beta-hemolysin

15, 19, 205

011_1750

046_2394

SAOV_2040

8,75

37386

1308,79

61,03

20

4,92

S

S

[57, 107]

hla alpha-hemolysin precursor

13, 1, 15, 19, 21, 68, 72, 107, 146, 153

011_1514

046_1259

SAOV_1161c

8,87

36329

2238,72

76,71

34

44,90

S,CW,T

S

[93, 107]

hlgC gamma-hemolysin component C

68, 1

011_1956

046_0268

SAOV_2469

9,29

35562

765,07

31,43

12

1,90

S,CW

S

[57]

Virulence/defence mechanisms

             

Sbi IGG-BINDING PROTEIN SBI (O11)

216, 217, 212

011_1954

046_0266

SAOV_2466

9,38

49998

984,16

41,74

18

2,80

S

S

[76]

SspB CYSTEINE PROTEASE PRECURSOR (O11)

58, 57, 64, 182, 215

011_2154

046_0327

SAOV_0993c

5,45

42714

2027,86

65,52

30

11,52

S

S

[4]

SplF serine proteinase

4

011_0672

046_2496

SAOV_1795

9,36

25638

255,88

23,01

5

0,84

S

S

[108]

lukD leukotoxin D subunit

1

011_0685

046_2484

SAOV_1812

9,14

36936

365,37

22,02

7

0,98

S

S

[109]

lukE leukotoxin E subunit

1, 68

011_0686

046_2483

SAOV_1813c

9,38

34126

451,11

17,65

7

1,77

S,CW

S

[109]

leukocidin chain lukM precursor

68, 1, 120, 145, 177, 194, 201, 202, 94

011_1215

046_2777

SAOV_1909

9,41

35054

2504,69

71,43

35

29,80

S,CW,T

S

[58, 110]

leukocidin F subunit

16, 70

011_1752

046_1972

SAOV_2041

8,29

38639

1154,65

45,27

19

11,64

S,CW

S

[58, 110]

leukocidin S subunit

199, 5, 70, 108, 109, 197, 200, 211

011_1753

046_1973

SAOV_2042

9,38

40379

1399,91

55,56

23

6,70

S,CW

S

[58, 110]

Panton-Valentine leukocidin LukF-PV chain precursor

1, 68, 70, 15, 31, 119, 195, 203, 204, 10, 91

011_1216

046_2776

SAOV_1908

9,16

36496

965,38

50,31

15

3,37

S,CW

S

[58, 110]

plc 1-phosphatidylinositol phosphodiesterase

11, 12, 19

011_1424

046_1419

SAOV_0049

7,12

37030

2759,20

71,95

44

84,00

S

S

[4]

Aur ZINC METALLOPROTEINASE AUREOLYSIN (O11)

220, 63

011_1083

046_1553

SAOV_2686c

4,98

54947

921,93

47,39

17

1,68

S

C

[76, 111]

Opp1A OLIGOPEPTIDE TRANSPORTER SUBSTRATE BINDING PROTEIN (O11)

86

011_2424

046_2102

SAOV_2517c

8,33

59224

1398,01

47,53

24

3,28

CW

PSE

 

SspA GLUTAMYL ENDOPEPTIDASE SERINE PROTEASE (O11)

56, 184, 214

011_2155

046_0325

SAOV_0994c

4,68

32250

1575,55

69,26

24

24,18

S

C

[57]

SECRETED VON WILLEBRAND FACTOR-BINDING PROTEIN (O11)

22

011_2679

046_0987

SAOV_2051c

8,39

57935

1122,89

36,67

17

1,70

S

S

 

epidermal cell differentiation inhibitor B

208, 209, 193, 156, 4

011_0489

046_2741

 

9,51

27969

1385,18

69,32

22

22,31

S

S

 

Miscellaneous

             

adhA alcohol dehydrogenase

100

011_1554

046_0086

SAOV_0640

5,34

36025

1167,82

66,37

16

4,30

CW

C

[87, 93]

exported secretory antigen precursor

67

011_0584

046_1132

SAOV_2343

5,77

17388

397,17

33,13

5

1,43

S

S

 

lip triacylglycerol lipase precursor

31, 27

011_1119

046_1518

SAOV_2721c

8,13

76637

1723,17

50,95

29

2,36

S

S

[93]

mqo malate:quinone oxidoreductase

128

011_0130

046_0203

SAOV_2651c

6,12

55964

1047,99

46,79

17

2,50

T

C

 

putative staphylococcal enterotoxin

151

011_0097

046_0981

SAOV_0394

9,54

23311

173,20

18,72

4

0,71

S

S

 

Unknown

             

HYPOTHETICAL PROTEIN (O11)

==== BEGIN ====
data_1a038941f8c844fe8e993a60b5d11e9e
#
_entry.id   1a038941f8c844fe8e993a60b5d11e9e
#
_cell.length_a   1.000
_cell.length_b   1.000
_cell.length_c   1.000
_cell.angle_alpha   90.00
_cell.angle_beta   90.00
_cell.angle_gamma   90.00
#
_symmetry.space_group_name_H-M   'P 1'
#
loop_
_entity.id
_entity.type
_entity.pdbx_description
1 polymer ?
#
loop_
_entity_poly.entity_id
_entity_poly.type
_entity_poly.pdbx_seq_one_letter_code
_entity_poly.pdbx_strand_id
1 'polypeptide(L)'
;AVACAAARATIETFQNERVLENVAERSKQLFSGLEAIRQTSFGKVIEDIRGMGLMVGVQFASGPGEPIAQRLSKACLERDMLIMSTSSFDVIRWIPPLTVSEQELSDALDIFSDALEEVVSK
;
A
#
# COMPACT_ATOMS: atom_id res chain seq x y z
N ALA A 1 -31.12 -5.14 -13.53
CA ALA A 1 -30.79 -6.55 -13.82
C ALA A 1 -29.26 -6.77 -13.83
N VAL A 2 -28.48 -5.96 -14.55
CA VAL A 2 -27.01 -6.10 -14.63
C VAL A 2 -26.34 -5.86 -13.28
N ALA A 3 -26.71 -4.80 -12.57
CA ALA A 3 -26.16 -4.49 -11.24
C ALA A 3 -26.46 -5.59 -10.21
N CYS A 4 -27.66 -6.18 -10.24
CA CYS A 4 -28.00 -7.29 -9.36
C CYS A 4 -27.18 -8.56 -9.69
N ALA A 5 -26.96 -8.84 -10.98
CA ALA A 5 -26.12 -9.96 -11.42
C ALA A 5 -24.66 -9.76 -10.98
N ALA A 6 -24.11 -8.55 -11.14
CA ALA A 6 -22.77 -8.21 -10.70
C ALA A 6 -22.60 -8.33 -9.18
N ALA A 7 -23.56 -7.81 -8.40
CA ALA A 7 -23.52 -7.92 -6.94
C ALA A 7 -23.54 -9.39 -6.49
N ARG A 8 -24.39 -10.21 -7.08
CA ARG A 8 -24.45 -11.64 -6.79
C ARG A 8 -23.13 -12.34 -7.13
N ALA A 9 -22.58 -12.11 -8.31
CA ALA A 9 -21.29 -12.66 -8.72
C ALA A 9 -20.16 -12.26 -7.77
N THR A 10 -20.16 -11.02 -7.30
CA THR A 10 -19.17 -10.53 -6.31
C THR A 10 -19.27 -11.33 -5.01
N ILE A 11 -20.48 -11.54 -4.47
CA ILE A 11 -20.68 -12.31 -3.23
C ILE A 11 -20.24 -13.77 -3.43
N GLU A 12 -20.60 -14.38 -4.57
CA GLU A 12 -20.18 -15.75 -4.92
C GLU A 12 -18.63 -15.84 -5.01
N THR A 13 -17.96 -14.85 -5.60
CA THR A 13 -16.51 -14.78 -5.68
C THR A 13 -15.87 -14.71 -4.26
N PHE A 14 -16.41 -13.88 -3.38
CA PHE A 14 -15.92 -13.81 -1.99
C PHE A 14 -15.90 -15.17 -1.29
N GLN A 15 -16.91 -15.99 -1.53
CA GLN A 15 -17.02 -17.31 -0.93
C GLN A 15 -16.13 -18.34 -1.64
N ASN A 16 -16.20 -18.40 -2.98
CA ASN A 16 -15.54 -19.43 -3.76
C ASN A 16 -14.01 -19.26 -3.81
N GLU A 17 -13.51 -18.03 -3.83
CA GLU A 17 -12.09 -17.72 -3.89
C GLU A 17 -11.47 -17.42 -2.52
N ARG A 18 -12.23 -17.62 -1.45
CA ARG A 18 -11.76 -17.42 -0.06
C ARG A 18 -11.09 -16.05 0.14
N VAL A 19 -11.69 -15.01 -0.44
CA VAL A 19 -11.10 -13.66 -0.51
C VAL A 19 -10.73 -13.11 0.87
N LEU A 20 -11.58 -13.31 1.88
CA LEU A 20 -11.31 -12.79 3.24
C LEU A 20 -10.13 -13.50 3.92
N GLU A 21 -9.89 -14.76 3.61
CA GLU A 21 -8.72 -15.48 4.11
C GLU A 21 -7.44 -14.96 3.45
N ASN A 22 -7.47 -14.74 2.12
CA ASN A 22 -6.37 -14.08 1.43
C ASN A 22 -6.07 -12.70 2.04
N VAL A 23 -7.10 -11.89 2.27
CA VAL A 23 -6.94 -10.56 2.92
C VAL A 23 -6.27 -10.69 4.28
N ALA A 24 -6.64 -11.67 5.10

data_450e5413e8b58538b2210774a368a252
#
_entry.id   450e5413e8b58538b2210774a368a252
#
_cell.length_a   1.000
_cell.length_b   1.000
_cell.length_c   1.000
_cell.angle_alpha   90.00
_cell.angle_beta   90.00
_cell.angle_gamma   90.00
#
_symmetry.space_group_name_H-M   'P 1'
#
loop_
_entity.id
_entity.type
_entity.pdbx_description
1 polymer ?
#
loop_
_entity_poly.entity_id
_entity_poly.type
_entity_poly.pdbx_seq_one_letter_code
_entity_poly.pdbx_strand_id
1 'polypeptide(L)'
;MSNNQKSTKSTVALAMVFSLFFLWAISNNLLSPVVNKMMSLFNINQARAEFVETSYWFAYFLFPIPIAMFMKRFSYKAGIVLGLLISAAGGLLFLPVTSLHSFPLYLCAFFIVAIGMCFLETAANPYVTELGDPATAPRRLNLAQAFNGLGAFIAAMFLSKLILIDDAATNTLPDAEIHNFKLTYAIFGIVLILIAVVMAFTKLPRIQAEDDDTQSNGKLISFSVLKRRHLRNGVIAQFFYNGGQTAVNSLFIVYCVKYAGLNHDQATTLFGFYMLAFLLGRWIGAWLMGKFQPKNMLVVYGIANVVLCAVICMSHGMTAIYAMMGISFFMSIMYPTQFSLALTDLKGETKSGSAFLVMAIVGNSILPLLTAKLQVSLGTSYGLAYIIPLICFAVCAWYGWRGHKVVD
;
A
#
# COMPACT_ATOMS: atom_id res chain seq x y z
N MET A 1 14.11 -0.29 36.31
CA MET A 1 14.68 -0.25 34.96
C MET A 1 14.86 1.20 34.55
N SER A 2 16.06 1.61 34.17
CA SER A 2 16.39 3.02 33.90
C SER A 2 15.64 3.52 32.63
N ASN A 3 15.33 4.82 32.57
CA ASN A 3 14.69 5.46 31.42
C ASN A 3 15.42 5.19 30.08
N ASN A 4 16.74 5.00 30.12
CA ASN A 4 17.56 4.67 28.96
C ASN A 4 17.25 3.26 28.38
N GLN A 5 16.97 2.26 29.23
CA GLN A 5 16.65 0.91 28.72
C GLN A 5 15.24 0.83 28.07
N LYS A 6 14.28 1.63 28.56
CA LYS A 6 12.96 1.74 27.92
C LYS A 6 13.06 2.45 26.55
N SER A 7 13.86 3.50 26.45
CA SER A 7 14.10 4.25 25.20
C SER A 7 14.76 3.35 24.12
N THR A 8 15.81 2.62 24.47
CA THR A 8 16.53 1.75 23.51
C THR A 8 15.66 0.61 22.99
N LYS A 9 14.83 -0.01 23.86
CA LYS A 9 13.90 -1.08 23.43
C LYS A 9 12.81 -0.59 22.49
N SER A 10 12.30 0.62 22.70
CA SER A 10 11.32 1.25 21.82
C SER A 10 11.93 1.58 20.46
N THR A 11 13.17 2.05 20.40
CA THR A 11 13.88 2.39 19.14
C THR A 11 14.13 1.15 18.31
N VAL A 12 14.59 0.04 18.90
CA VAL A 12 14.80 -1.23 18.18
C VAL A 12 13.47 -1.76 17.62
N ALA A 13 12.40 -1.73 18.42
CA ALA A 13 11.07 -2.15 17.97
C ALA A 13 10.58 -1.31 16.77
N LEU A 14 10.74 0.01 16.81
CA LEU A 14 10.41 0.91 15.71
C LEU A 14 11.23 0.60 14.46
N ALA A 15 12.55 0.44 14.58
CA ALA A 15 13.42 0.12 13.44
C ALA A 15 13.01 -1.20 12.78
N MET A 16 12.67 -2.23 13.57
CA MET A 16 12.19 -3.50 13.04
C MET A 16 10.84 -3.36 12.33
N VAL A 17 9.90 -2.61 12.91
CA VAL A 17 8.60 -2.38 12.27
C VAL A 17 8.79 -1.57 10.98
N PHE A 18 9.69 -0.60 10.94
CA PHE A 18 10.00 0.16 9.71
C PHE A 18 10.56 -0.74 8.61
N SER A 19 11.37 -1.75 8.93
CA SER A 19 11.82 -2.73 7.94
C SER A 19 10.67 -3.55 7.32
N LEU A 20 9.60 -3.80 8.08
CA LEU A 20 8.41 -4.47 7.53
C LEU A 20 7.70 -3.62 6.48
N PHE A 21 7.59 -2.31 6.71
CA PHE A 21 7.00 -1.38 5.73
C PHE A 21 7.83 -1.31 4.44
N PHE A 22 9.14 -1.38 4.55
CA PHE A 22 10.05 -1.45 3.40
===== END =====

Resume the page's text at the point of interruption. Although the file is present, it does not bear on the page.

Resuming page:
220

011_0736

046_1969

SAOV_0454

4,89

56229

823,11

39,40

14

1,21

S

S

 

hypothetical protein (Similar to truncated map-w protein (91%))

88, 10, 62

011_1749

046_2393

 

9,91

53686

899,64

34,52

18

2,09

S,CW

S

[112]

hypothetical protein (Similar to beta-lactamase (84%))

10

011_0679

046_2490

 

6,84

20800

726,52

47,15

10

7,09

S

S

 

HYPOTHETICAL PROTEIN (O46)

157, 160, 175, 189, 193

011_0490

046_2740

 

8,88

30854

2343,27

74,29

41

65,07

S

S

 

hypothetical protein (Similar to probable glutamyl-endopeptidase (76%))

66

011_0488

046_2742

 

5,44

20552

741,93

47,62

12

5,11

S

C

 

SA0570 HYPOTHETICAL PROTEIN (O46)

219,154, 127

011_2290

046_0078

SAOV_0649

9,17

18554

815,59

69,05

13

15,93

S,CW

S

 

SA0663 hypothetical protein

10, 164, 94

011_2561

046_2636

SAOV_0742c

9,15

16047

457,11

35,62

8

3,63

S

PSE

 

SA0914 hypothetical protein

6

011_2000

046_0311

SAOV_1008c

6,55

11338

522,48

57,14

8

13,10

S

S

 

pathogenicity island protein

55

011_2741

046_0985

SAOV_0429

9,55

12071

204,61

19,64

3

1,12

S

S

 

SA1607 hypothetical protein

91

011_1867

046_2456

SAOV_1770

6,04

34973

232,41

16,56

4

0,43

CW

S

 

SA1402 hypothetical protein

91

011_2223

046_2209

SAOV_1573

5,60

35160

448,93

28,27

6

0,72

CW

S

 

Gene products of the accessory seroproteome are indicated in bold capital letters, (O11) indicates O11-specific proteins, (O46) indicates O46-specific proteins.

All the other proteins belong to the core seroproteome

1: Proteins are classified in Gene Ontology functional classes. Names are given according to annotation of available S. aureus sequence genomes.

2: Spot number (see figures)

3: Coding sequence numbers corresponding to the identified proteins in S. aureus O11, S. aureus O46, and ED133, respectively.

4: Theoretical isoelectric point as determined from the predicted protein sequence

5: Theoretical Mass as determined from the predicted protein sequence

6: Mascot standard score

7: % of the protein sequence covered by the peptides identified

8: number of peptides identified

9: exponentially modified protein abundance index

10: Subproteome compartment where the spot was identified. CW, cell wall; S, supernatant; T, total fraction

11: predicted protein localization. C, cytoplasmic; S, secreted; PSE, predicted surface exposed

12: reported as immunogen elsewhere

https://static-content.springer.com/image/art%3A10.1186%2F1297-9716-42-35/MediaObjects/13567_2010_Article_35_Fig2_HTML.jpg